Rodney Stone

Rodney Stone

by Arthur Conan Doyle
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Rodney Stone by Arthur Conan Doyle

Rodney Stone is a Gothic mystery and boxing novel by Scottish writer Sir Arthur Conan Doyle first published in 1896. The eponymous narrator is a Sussex country boy who is taken to London by his uncle Sir Charles Tregellis, a highly respected gentleman and arbiter of fashion who is on familiar terms with the most important people of Great Britain.

Product Details

ISBN-13: 9781442943803
Publisher: ReadHowYouWant
Publication date: 07/16/2009
Sold by: Barnes & Noble
Format: NOOK Book
File size: 463 KB

About the Author

Sir Arthur Ignatius Conan Doyle, KStJ, DL (22 May 1859 - 7 July 1930) was a British writer best known for his detective fiction featuring the character Sherlock Holmes. Originally a physician, in 1887 he published A Study in Scarlet, the first of four novels about Holmes and Dr. Watson. In addition, Doyle wrote over fifty short stories featuring the famous detective. The Sherlock Holmes stories are generally considered milestones in the field of crime fiction.
Doyle was a prolific writer; his non-Sherlockian works include fantasy and science fiction stories about Professor Challenger and humorous stories about the Napoleonic soldier Brigadier Gerard, as well as plays, romances, poetry, non-fiction and historical novels. One of Doyle's early short stories, "J. Habakuk Jephson's Statement", helped to popularise the mystery of the Mary Celeste.

Date of Birth:

May 22, 1859

Date of Death:

July 7, 1930

Place of Birth:

Edinburgh, Scotland

Place of Death:

Crowborough, Sussex, England


Edinburgh University, B.M., 1881; M.D., 1885

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Rodney Stone 3 out of 5 based on 0 ratings. 2 reviews.
Anonymous More than 1 year ago
The_Iceman More than 1 year ago
If you read very, very carefully and remain absolutely attentive to every passing paragraph, you'll realize that "Rodney Stone" is a historical mystery.

But, truth be told, the mystery is so subtle as to be almost non-existent and doesn't really form the majority of the story. More than anything else, "Rodney Stone" is a convincing and extremely entertaining historical fiction set early in England's Regency period. The topic is the brutal world of bare knuckles prize fighting and it's easy to see that Conan Doyle himself was a very enthusiastic fan with all of the detailed knowledge that an avid follower of the sport would have.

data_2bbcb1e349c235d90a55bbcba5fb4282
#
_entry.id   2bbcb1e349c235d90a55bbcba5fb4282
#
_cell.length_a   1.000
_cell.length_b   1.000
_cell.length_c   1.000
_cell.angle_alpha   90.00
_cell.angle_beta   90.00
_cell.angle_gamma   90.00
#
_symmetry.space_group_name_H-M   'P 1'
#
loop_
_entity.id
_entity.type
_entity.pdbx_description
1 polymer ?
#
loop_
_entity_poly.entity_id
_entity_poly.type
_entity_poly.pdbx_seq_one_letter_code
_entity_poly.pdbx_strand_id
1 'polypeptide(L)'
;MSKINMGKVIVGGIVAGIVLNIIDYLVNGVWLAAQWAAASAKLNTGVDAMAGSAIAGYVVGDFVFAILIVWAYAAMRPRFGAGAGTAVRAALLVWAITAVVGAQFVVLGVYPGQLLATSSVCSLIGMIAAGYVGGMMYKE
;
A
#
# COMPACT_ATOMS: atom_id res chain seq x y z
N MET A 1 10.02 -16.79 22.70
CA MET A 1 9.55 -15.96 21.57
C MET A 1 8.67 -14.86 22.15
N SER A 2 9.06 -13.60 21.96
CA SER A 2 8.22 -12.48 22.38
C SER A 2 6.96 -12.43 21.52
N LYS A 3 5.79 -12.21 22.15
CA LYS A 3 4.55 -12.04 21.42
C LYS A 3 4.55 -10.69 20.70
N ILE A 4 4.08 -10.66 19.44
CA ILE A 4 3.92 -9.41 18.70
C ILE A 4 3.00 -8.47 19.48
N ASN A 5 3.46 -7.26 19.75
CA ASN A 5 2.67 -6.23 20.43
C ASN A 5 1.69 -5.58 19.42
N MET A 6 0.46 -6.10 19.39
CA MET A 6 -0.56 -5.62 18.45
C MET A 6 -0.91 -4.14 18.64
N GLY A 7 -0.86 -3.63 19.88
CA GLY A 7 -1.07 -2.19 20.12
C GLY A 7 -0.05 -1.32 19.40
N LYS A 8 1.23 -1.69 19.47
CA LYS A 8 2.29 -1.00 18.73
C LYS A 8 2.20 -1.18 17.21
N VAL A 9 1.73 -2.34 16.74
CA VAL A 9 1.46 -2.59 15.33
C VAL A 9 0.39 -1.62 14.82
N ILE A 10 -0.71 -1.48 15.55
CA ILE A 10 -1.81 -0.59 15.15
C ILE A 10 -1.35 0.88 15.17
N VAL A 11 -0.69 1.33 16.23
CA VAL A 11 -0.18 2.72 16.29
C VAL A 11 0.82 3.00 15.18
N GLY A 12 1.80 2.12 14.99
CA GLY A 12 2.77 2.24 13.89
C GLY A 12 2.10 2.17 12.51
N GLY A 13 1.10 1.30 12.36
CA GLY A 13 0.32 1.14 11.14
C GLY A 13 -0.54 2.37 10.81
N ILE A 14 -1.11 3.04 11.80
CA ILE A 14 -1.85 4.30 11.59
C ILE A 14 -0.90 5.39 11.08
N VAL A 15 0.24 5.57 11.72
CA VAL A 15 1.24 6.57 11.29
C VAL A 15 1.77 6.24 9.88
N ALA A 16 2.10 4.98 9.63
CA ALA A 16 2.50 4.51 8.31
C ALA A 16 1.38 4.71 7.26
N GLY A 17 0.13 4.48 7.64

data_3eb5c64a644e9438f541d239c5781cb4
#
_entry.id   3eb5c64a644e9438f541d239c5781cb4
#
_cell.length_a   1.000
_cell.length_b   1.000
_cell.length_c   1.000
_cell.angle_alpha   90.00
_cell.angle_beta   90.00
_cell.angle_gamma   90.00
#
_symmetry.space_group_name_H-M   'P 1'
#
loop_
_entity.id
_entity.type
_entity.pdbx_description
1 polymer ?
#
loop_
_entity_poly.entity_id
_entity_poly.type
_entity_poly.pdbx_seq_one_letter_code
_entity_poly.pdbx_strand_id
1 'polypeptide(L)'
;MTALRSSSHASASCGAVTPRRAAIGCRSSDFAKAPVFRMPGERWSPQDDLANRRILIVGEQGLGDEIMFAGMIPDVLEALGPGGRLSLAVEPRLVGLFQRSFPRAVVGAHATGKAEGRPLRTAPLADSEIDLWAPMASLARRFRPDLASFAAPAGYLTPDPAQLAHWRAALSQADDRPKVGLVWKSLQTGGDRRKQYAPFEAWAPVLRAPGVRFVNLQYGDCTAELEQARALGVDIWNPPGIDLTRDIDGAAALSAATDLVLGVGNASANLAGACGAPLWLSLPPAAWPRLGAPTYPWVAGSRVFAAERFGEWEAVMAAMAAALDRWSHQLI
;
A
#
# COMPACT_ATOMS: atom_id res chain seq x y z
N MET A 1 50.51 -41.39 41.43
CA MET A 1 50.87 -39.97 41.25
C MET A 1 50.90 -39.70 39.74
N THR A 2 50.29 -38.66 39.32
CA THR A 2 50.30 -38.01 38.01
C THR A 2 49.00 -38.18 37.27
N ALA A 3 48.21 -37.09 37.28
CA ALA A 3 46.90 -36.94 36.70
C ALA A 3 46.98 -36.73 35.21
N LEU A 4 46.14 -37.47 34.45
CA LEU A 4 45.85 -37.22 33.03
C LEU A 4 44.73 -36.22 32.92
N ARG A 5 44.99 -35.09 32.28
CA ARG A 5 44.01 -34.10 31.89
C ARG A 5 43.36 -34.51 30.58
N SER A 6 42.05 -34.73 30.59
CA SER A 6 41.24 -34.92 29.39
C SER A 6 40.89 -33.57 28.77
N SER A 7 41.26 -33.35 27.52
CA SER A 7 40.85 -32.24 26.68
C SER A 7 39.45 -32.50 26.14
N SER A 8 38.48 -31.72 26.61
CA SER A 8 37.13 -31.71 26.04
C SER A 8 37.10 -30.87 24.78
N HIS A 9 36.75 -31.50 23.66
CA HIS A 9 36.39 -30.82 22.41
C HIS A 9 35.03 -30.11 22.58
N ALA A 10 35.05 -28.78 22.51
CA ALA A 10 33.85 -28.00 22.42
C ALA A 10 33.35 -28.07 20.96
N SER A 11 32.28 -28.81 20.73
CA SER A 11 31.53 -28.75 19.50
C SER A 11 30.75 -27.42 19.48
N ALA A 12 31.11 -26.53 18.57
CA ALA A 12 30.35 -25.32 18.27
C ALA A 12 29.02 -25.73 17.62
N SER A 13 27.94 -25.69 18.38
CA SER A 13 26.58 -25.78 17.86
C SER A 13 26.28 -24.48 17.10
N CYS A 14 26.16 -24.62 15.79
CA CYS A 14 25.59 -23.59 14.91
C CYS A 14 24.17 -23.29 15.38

Rodney Stone, the son of a British naval man who, truth be told, spent most of his married years in Nelson's navy fighting off the continental menace of Napoleon Bonaparte, was to all intents and purposes raised by his mother. His uncle, Sir Charles Tregellis, is a wealthy London swell - a sophisticated gentleman, to be sure, but also a high-rolling gambler and a dandy with a full set of outrageously pretentious affectations who regularly vies with socialite Beau Brummel for the attentions of the fashion-oriented set with whom he associates. Tregellis "adopts" young Rodney taking him under his tutelage and attempts to turn him into a well-dress, well-mannered proper London gentleman. But Rodney is made of more earnest steadfast stuff and is much more interested in retaining his lifelong friendship with Boy Jim, the son of John Harrison, a former bare knuckles champion of England now working as a lowly blacksmith. Tregellis does his best to convince Rodney that Boy Jim is beneath his station and is not the sort of person that a young chap like Stone should associate with.

Using convincing story-telling, wonderful historical background about the Bonaparte wars, clear class distinctions, entertaining cameo appearances by dignitaries such as Horatio Nelson, Lady Emma Hamilton, Sheridan Fox, Beau Brummell and even the shallow Prince Regent (George IV), Conan Doyle has created a very solid period piece that describes Regency England and, in particular, the shadowy and, even then, illegal world of prize fighting with bare knuckles.

Oh yeah ... the mystery! Well, it's there and it gets solved and makes for a great way to close out the book but the history is the thing. As a long-time fan of Conan Doyle's Victorian style of writing as it was used in his Sherlock Holmes and Professor Challenger stories, I was especially pleased to have found and enjoyed this rather lesser known work.

Highly recommended.

Paul Weiss